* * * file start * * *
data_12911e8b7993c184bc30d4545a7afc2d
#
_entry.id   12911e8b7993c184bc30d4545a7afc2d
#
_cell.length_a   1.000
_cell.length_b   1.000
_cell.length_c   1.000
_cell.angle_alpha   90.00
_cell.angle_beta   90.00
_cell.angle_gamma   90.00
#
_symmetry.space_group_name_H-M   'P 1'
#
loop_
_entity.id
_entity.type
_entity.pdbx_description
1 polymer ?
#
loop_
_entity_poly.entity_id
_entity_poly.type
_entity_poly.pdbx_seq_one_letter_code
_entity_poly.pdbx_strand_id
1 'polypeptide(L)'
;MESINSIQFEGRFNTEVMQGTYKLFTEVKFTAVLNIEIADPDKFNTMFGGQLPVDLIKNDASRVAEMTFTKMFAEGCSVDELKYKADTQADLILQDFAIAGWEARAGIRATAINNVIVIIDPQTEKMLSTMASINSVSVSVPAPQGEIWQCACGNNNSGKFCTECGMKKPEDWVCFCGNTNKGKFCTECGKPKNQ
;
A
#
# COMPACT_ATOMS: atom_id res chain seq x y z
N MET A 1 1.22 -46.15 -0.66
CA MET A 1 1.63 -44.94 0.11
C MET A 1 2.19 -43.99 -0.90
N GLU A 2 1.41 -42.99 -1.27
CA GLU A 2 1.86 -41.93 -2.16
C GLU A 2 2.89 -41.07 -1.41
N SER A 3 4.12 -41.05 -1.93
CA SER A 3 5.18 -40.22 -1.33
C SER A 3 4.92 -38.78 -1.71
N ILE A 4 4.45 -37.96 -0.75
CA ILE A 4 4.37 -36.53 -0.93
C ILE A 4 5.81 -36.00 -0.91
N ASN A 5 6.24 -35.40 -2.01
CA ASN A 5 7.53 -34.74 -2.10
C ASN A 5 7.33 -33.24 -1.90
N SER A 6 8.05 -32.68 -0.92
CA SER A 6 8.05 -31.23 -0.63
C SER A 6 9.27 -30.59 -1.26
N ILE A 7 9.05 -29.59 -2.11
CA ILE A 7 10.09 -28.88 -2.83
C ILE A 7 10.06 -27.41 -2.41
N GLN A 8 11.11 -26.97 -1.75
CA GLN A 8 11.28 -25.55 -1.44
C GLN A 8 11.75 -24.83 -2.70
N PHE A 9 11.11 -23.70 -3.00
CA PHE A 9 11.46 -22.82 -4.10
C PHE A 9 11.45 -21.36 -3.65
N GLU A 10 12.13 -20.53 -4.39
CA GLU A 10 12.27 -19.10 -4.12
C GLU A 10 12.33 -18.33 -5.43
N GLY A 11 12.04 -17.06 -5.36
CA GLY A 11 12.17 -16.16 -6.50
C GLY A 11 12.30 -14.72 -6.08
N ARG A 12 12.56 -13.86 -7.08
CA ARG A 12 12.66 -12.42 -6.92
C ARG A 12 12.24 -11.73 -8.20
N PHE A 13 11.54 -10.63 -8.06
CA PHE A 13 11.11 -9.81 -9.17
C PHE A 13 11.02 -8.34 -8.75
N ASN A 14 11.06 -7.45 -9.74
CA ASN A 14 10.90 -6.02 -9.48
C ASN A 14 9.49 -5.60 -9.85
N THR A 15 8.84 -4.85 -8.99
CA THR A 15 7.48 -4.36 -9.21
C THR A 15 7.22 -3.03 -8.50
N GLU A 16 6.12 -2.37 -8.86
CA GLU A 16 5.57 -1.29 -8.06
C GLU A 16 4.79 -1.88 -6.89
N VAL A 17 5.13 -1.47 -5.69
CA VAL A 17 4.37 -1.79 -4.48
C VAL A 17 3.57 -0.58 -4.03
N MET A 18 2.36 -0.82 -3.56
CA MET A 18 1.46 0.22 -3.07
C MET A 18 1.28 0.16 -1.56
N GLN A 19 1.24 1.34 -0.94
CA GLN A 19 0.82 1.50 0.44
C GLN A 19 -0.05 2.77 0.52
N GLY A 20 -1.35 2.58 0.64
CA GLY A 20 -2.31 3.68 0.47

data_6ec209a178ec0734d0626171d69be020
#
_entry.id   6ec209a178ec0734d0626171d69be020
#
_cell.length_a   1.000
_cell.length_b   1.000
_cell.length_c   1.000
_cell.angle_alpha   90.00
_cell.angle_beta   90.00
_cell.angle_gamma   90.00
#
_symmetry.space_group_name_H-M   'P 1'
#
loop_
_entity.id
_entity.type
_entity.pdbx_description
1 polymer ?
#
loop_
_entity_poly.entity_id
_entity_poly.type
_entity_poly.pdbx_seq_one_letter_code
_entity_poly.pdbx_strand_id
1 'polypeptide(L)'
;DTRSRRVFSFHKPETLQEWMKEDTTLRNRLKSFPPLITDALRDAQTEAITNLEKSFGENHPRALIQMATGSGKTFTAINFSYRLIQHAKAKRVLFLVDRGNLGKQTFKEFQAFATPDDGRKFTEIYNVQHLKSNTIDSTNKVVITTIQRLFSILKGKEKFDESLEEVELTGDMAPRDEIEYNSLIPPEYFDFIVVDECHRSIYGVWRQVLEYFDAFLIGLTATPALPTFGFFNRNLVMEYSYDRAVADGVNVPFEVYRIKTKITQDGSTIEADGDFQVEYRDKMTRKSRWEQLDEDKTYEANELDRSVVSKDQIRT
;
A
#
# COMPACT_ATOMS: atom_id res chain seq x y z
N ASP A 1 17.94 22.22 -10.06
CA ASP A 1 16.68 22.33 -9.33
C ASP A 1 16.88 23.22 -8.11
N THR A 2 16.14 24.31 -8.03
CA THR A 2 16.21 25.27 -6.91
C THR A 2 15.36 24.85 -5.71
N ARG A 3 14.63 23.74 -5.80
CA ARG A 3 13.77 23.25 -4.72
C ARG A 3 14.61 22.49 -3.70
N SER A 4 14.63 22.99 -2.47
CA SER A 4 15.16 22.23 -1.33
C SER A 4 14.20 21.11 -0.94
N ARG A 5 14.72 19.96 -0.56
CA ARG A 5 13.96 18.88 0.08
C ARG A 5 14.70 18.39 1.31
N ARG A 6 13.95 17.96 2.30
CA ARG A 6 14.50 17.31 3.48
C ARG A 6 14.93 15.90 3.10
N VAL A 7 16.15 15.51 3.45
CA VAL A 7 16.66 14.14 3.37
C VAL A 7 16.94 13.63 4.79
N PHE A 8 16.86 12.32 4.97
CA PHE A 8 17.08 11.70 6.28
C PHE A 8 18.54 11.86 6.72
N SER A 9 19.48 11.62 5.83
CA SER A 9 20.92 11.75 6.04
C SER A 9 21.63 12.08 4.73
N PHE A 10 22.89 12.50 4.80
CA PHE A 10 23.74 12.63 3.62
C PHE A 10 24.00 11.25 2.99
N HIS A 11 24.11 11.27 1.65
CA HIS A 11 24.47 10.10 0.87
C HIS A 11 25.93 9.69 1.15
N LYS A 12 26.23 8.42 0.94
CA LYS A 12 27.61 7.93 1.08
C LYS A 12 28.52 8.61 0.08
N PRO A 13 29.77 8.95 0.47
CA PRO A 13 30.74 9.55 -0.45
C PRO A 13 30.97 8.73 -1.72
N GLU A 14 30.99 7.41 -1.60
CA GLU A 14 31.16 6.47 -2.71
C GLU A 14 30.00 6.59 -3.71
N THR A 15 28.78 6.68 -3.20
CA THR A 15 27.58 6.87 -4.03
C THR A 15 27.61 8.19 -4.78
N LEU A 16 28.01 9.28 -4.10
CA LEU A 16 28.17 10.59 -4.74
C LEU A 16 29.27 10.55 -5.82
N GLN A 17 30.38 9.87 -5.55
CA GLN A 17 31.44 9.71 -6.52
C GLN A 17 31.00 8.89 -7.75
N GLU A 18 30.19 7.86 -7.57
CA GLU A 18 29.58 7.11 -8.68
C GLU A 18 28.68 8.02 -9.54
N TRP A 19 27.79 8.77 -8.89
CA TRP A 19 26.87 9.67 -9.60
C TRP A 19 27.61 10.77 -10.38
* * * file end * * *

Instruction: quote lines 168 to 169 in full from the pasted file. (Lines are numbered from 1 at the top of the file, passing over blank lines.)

N GLN A 17 30.38 9.87 -5.55
CA GLN A 17 31.44 9.71 -6.52